Perhaps the most important layer in the ‘cake’ is the waterproofing system itself. The system may be constantly wet, so it must resist leakage, hydrostatic pressure (often in the form of ponded water), and fungal growth. It must also be long-lasting, as repair costs are high. Resistance to chemicals is an important consideration. If there are plantings on the deck, chances are there will be fertilizers. Certainly, there will be cleaning products—and there is always the possibility someone walking over the deck will spill a soda.
Typically, the waterproofing membrane is adhered directly to the plaza deck. The deck surface provides a stable substrate and helps prevent leaks from migrating laterally. There are instances when the membrane can and should be loose-laid—for example, if there is no solid surface to adhere to, or if there will be exceptional deflection or movement in the deck. This technique is also very fast, making it ideal for transportation projects.
Some companies manufacture grid systems that simplify maintenance and repairs by allowing removal of certain sections of the assembly. These are ideal for some types of projects, but there are disadvantages, such as the cost of installation and the complications of sealing the edges of the grid.
The waterproofing should be highly vapor-resistant. A deck with occupied space beneath needs to control vapor drive from below as well as water from above, so the membrane is also the air/vapor barrier. In a wall assembly, permeable versus impermeable is worth debating, but in this case, the longevity of the plaza deck hinges on keeping moisture out.
Typical waterproofing systems include hot rubberized asphalt, modified bitumen, and cold liquid-applied membranes. Single-ply thermoset (e.g. ethylene propylene diene monomer [EPDM]) and thermoplastic (e.g. polyvinyl chloride [PVC] and thermoplastic polyolefin [TPO]) waterproofing membranes are also popular due to their low vapor permeance and water absorption. Each system has its own advantages and disadvantages, all beyond the scope of this article.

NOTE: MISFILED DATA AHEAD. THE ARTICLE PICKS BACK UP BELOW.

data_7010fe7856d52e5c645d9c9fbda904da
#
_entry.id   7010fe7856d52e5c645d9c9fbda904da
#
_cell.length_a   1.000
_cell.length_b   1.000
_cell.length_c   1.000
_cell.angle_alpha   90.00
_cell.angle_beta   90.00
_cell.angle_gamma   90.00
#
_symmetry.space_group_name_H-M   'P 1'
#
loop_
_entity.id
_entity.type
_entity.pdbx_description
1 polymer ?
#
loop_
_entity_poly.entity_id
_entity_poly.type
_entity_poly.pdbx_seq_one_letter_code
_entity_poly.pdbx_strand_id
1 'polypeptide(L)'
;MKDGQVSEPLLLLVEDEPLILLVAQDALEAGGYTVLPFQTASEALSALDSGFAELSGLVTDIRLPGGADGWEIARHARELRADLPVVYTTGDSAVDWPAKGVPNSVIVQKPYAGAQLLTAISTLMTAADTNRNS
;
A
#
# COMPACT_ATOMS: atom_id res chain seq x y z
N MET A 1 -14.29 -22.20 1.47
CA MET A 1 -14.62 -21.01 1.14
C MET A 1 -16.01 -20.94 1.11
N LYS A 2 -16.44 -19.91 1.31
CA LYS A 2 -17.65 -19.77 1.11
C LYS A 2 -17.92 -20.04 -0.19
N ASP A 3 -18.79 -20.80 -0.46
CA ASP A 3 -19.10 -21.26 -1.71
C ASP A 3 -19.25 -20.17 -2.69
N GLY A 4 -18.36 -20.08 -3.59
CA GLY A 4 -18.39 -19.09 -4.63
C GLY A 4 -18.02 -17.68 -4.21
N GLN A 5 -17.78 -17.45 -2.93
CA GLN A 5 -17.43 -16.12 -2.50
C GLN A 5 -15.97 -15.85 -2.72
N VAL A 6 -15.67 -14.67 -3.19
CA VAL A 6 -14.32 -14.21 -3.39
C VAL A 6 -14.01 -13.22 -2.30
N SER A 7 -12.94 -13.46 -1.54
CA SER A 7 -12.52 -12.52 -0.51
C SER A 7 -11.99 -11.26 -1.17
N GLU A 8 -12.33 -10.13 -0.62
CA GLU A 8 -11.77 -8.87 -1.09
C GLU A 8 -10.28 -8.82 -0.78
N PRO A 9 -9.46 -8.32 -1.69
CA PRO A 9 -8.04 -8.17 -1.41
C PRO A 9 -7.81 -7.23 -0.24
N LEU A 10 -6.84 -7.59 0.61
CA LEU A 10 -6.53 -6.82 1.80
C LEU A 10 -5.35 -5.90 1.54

One group of membranes worth a look is cold-applied liquids. Introduced about 40 years ago, these materials are fairly new to the market, at least compared to old reliables like hot rubberized asphalt and modified bitumen. Made variously of polymer-based combinations, such as polymethacrylate (PMA), polymethyl methacrylate (PMMA), polyester, polyether, or polyurethane, they may go on alone, but most often they are paired with a reinforcing fabric like fiberglass or polyester for extra strength.
Some variations have had problems. There are specifiers who prefer the sheet variety because they are assured they will go on at the proper thickness; liquid variations require perhaps greater trust in the skills of the applicators. Additionally, the formulas are not particularly UV-resistant.
Liquids still offer some advantages, including the fact there are neither seams nor opportunities for fishmouths and wrinkles. These products go on quickly and easily; they can often be applied over green concrete, saving time and doubling as a curing agent. They may also cover asphalt, metal, and wood surfaces, as long as they are clean and free of coatings and sealers. One should check with manufacturers on how to apply liquids in cold temperatures. (Most require the surface be frost-free.)
Some formulations are low in, or free of, volatile organic compounds (VOCs,) solvents, and odors. All of these are an issue with plaza decks—they are often close to occupied space and HVAC systems. A worst-case scenario is an HVAC system picking up VOCs from a membrane and transmits them through the building.
Liquids often double as flashing materials. Working well in planters, they are highly adhesive and stick well to drains and joints. The joints in the substrate need to be pre-detailed with the material, sometimes with a reinforcing mesh, prior to the full membrane application. Most of all, it is convenient to use one material for so many different purposes on one jobsite.
These durable liquids do not melt in hot weather or crack in extreme cold. They may be double- or single-component, with advantages and disadvantages to either option. The two-component variety tends to have a longer shelf life, and some professionals consider them more durable. However, single-component liquids are easier to apply, and avoid problems with incorrect mixing.
Regardless of which membrane is used, all the components that follow—from flashing materials to caulks—should be compatible with the membrane and not cause delamination or debonding.